Depending on the model of outboard you’re moving, the lifting eye will either be permanently fixed under the cowl or you will need to purchase an eye that screws into the top of the engine.
If you can’t find the lifting eye, try checking the manual.
Once everything is connected, you are ready to move on with the removal of the outboard motor.
You can now begin to remove the nuts holding the bolts through the transom and motor mount. Managed to get them off? Great job!
The motor will still be hanging onto the transom under its own weight now. You will need to rock the motor gently to loosen the bolts in order to be able to remove it by yourself.
If you manage to completely loosen these bolts, remove them, and you will be able to lift the motor from the transom. There you have it, your outboard is now removed.
However, in a lot of cases, the bolts will still be under a lot of pressure, making it impossible for you to simply remove them. This means that you will need a partner for the following step.
A person holding the motor should gently swing the lower unit back and forth as you slowly advance the boat forward to wiggle the bolts loose without damaging the mounting holes.
Keep in mind, you should be advancing the boat extremely slowly and that person should only rock the lower unit of the engine lightly. This will give you the small push needed to easily remove the bolts.
Here is a video that details the removal process:
After completing this process. You can lift the engine off the transom, and then you can keep advancing the boat slowly and the engine will be completely removed.
Things to Watch Out For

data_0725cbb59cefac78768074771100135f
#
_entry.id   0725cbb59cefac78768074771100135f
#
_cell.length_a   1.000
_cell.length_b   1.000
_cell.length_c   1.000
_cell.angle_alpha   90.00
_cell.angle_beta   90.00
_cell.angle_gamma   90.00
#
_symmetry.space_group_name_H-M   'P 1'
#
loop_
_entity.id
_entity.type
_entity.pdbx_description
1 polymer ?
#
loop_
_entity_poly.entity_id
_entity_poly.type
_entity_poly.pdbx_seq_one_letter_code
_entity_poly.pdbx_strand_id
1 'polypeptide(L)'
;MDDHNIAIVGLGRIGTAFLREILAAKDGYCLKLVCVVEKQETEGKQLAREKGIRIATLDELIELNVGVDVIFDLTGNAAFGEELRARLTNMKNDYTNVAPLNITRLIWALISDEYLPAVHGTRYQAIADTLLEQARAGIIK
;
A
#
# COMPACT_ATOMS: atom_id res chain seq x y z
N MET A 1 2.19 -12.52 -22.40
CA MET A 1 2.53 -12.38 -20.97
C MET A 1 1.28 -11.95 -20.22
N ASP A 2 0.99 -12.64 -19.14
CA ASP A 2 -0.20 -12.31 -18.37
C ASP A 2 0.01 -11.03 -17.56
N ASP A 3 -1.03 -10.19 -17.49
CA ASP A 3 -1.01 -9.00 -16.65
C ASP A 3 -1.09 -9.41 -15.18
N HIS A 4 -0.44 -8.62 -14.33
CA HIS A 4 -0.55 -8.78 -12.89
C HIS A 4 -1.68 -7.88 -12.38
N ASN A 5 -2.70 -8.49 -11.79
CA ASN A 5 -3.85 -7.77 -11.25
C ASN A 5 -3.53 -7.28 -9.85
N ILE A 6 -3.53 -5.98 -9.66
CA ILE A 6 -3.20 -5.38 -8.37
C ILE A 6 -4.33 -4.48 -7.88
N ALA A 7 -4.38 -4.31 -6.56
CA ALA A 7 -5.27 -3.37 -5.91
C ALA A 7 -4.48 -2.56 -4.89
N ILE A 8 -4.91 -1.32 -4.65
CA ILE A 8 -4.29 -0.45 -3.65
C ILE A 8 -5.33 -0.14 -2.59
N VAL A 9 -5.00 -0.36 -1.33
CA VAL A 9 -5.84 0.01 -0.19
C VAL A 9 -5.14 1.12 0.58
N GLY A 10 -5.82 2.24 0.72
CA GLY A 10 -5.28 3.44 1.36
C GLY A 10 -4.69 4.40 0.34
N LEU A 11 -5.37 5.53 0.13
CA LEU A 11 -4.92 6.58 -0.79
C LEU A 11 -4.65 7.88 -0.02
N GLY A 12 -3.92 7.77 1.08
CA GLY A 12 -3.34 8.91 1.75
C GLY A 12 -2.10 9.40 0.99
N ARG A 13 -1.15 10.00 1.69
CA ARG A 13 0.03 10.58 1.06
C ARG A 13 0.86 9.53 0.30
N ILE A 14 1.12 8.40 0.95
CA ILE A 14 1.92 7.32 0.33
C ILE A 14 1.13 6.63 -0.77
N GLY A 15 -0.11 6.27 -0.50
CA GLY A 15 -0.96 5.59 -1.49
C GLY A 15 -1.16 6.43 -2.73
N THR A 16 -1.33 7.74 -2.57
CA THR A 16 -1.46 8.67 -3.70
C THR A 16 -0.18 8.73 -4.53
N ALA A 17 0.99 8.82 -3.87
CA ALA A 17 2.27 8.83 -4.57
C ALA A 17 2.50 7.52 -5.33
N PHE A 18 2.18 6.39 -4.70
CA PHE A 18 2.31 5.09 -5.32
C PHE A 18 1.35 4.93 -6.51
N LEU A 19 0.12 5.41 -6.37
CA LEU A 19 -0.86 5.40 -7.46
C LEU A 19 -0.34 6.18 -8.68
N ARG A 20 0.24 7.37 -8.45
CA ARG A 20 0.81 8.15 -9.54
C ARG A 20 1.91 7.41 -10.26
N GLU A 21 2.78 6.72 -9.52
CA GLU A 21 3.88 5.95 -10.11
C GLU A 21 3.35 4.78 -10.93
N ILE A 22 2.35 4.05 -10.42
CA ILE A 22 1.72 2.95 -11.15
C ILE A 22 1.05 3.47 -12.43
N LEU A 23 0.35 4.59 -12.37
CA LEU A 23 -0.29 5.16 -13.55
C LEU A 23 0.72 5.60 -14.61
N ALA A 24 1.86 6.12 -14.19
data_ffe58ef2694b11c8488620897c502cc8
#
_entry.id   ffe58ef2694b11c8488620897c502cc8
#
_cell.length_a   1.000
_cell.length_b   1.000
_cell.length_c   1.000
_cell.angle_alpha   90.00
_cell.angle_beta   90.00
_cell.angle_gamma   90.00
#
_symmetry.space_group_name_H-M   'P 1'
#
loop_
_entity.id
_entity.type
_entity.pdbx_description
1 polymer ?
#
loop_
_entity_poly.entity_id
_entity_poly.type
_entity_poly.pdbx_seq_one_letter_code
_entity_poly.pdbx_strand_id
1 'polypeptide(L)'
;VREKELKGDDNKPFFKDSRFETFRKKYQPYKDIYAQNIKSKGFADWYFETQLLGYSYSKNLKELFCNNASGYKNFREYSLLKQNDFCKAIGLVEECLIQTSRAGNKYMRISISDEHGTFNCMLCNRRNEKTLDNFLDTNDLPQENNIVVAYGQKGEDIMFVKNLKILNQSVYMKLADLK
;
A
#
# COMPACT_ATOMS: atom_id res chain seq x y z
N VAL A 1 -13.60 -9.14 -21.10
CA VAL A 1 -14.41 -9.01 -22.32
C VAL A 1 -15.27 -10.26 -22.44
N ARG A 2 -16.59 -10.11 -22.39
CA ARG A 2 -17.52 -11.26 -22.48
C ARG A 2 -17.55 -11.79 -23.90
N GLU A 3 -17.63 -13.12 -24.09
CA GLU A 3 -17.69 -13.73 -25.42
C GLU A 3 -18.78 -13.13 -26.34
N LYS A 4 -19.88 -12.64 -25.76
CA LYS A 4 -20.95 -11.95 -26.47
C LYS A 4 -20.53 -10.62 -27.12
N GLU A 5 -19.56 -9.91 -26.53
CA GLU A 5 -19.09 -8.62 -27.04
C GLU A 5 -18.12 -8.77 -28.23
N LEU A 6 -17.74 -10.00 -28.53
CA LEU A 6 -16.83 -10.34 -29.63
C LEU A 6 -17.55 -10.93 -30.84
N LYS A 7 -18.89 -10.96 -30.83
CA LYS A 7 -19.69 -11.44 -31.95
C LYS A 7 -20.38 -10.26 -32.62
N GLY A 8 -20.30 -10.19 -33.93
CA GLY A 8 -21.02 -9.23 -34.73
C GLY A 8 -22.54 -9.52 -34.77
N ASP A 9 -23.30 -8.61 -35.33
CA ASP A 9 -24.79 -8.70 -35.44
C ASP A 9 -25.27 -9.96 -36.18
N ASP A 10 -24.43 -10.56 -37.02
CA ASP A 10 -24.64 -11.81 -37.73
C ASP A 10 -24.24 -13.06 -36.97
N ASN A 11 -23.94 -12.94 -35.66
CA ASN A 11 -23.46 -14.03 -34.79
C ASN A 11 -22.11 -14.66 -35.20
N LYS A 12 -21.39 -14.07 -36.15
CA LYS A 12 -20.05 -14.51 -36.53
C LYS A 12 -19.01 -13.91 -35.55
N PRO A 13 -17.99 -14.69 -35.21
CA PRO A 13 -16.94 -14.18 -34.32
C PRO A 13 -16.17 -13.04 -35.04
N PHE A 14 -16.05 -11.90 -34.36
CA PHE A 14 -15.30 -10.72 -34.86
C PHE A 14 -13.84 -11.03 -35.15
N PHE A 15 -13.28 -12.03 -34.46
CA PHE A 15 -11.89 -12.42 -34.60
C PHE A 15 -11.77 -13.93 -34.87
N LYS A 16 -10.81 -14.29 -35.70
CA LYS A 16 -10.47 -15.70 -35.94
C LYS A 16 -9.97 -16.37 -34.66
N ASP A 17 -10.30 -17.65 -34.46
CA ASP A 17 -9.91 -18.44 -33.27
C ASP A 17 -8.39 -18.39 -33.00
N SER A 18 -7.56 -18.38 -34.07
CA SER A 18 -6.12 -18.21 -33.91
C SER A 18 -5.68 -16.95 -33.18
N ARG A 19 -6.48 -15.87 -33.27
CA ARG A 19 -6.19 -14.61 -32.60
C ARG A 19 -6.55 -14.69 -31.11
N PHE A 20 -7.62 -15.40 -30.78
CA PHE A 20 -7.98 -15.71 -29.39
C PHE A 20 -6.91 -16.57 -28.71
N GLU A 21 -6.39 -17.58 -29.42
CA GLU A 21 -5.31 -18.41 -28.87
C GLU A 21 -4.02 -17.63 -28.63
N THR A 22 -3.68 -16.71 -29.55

Once the engine is removed, make sure to store it properly. You should plug the oil tank line at both ends, meaning the engine and the oil tank end. This will prevent leakage and unnecessary air intrusion.
You do not want to let too much air get into the oil circuit.
Once you are ready to reinstall your outboard motor (or install a new one), make sure you are using the right clamps for the fuel and oil lines. Avoid using straps or worm clamps.
During the reinstallation, you should check the fuel line of your outboard. Also, check the primer bulb, as it might need to be replaced.
Check out the condition of the throttle cables as well as the shift. You might also want to take some time to arrange your wires and cables neatly. Perhaps use a rigging tube; it should help keep things organized.
The reinstallation process is a nice opportunity to correct any deficiencies that were present before you removed your outboard motor.
There you have it – the simplest way to remove an outboard motor from a transom.
While this process may seem tricky at first, you should manage to figure it out in no time. Simply follow all of the steps in this article to easily remove your outboard motor from a transom.
Hopefully, this article helped ease your worries and you managed to learn a new skill that will surely help you in your sailing adventures!